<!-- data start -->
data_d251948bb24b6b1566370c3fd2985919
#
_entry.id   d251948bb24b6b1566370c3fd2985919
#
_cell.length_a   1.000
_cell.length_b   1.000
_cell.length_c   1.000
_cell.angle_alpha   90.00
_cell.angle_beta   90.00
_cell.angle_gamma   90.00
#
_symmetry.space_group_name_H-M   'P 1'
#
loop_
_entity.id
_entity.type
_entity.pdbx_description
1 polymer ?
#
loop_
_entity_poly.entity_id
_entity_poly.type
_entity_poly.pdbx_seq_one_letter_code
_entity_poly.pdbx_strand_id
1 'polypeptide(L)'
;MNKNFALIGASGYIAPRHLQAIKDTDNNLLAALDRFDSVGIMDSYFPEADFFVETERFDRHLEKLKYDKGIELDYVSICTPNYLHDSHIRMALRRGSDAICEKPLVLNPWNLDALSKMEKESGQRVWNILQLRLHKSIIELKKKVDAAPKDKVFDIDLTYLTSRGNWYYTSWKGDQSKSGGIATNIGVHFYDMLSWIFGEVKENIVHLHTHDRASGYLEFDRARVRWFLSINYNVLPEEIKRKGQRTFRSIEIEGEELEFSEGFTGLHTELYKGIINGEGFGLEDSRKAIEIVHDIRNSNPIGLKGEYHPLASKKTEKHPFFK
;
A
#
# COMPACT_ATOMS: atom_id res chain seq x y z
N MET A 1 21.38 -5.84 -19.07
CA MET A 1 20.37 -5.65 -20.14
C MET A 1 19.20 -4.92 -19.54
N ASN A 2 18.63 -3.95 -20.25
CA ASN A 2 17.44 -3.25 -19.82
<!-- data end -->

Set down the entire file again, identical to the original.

data_d251948bb24b6b1566370c3fd2985919
#
_entry.id   d251948bb24b6b1566370c3fd2985919
#
_cell.length_a   1.000
_cell.length_b   1.000
_cell.length_c   1.000
_cell.angle_alpha   90.00
_cell.angle_beta   90.00
_cell.angle_gamma   90.00
#
_symmetry.space_group_name_H-M   'P 1'
#
loop_
_entity.id
_entity.type
_entity.pdbx_description
1 polymer ?
#
loop_
_entity_poly.entity_id
_entity_poly.type
_entity_poly.pdbx_seq_one_letter_code
_entity_poly.pdbx_strand_id
1 'polypeptide(L)'
;MNKNFALIGASGYIAPRHLQAIKDTDNNLLAALDRFDSVGIMDSYFPEADFFVETERFDRHLEKLKYDKGIELDYVSICTPNYLHDSHIRMALRRGSDAICEKPLVLNPWNLDALSKMEKESGQRVWNILQLRLHKSIIELKKKVDAAPKDKVFDIDLTYLTSRGNWYYTSWKGDQSKSGGIATNIGVHFYDMLSWIFGEVKENIVHLHTHDRASGYLEFDRARVRWFLSINYNVLPEEIKRKGQRTFRSIEIEGEELEFSEGFTGLHTELYKGIINGEGFGLEDSRKAIEIVHDIRNSNPIGLKGEYHPLASKKTEKHPFFK
;
A
#
# COMPACT_ATOMS: atom_id res chain seq x y z
N MET A 1 21.38 -5.84 -19.07
CA MET A 1 20.37 -5.65 -20.14
C MET A 1 19.20 -4.92 -19.54
N ASN A 2 18.63 -3.95 -20.25
CA ASN A 2 17.44 -3.25 -19.82